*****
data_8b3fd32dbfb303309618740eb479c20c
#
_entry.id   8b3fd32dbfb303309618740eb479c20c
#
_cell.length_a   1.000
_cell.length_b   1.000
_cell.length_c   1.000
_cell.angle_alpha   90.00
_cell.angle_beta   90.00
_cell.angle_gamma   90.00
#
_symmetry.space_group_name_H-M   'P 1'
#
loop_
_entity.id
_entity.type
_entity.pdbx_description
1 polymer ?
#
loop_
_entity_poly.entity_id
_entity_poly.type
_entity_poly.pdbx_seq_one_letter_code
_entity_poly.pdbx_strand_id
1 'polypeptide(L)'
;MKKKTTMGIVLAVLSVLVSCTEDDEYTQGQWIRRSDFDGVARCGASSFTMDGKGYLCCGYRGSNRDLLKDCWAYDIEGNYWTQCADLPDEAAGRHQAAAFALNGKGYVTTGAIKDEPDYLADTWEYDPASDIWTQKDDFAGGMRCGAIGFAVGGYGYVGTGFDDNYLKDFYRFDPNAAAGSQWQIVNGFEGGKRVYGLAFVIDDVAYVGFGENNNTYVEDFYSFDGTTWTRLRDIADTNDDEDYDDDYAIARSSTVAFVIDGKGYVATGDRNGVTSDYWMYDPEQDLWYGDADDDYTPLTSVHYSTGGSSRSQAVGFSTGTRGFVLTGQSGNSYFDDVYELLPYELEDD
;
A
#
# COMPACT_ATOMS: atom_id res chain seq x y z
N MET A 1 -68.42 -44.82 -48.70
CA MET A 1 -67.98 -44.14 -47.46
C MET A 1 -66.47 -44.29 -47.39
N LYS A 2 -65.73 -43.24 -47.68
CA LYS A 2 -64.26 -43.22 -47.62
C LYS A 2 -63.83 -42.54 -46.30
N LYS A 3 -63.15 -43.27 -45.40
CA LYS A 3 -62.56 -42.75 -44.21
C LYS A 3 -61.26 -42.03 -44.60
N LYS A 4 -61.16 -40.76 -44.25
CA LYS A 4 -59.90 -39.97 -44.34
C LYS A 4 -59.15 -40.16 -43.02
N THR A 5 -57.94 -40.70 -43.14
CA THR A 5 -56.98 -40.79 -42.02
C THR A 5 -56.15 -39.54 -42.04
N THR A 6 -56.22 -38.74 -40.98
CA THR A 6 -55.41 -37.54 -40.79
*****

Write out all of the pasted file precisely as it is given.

data_8b3fd32dbfb303309618740eb479c20c
#
_entry.id   8b3fd32dbfb303309618740eb479c20c
#
_cell.length_a   1.000
_cell.length_b   1.000
_cell.length_c   1.000
_cell.angle_alpha   90.00
_cell.angle_beta   90.00
_cell.angle_gamma   90.00
#
_symmetry.space_group_name_H-M   'P 1'
#
loop_
_entity.id
_entity.type
_entity.pdbx_description
1 polymer ?
#
loop_
_entity_poly.entity_id
_entity_poly.type
_entity_poly.pdbx_seq_one_letter_code
_entity_poly.pdbx_strand_id
1 'polypeptide(L)'
;MKKKTTMGIVLAVLSVLVSCTEDDEYTQGQWIRRSDFDGVARCGASSFTMDGKGYLCCGYRGSNRDLLKDCWAYDIEGNYWTQCADLPDEAAGRHQAAAFALNGKGYVTTGAIKDEPDYLADTWEYDPASDIWTQKDDFAGGMRCGAIGFAVGGYGYVGTGFDDNYLKDFYRFDPNAAAGSQWQIVNGFEGGKRVYGLAFVIDDVAYVGFGENNNTYVEDFYSFDGTTWTRLRDIADTNDDEDYDDDYAIARSSTVAFVIDGKGYVATGDRNGVTSDYWMYDPEQDLWYGDADDDYTPLTSVHYSTGGSSRSQAVGFSTGTRGFVLTGQSGNSYFDDVYELLPYELEDD
;
A
#
# COMPACT_ATOMS: atom_id res chain seq x y z
N MET A 1 -68.42 -44.82 -48.70
CA MET A 1 -67.98 -44.14 -47.46
C MET A 1 -66.47 -44.29 -47.39
N LYS A 2 -65.73 -43.24 -47.68
CA LYS A 2 -64.26 -43.22 -47.62
C LYS A 2 -63.83 -42.54 -46.30
N LYS A 3 -63.15 -43.27 -45.40
CA LYS A 3 -62.56 -42.75 -44.21
C LYS A 3 -61.26 -42.03 -44.60
N LYS A 4 -61.16 -40.76 -44.25
CA LYS A 4 -59.90 -39.97 -44.34
C LYS A 4 -59.15 -40.16 -43.02
N THR A 5 -57.94 -40.70 -43.14
CA THR A 5 -56.98 -40.79 -42.02
C THR A 5 -56.15 -39.54 -42.04
N THR A 6 -56.22 -38.74 -40.98
CA THR A 6 -55.41 -37.54 -40.79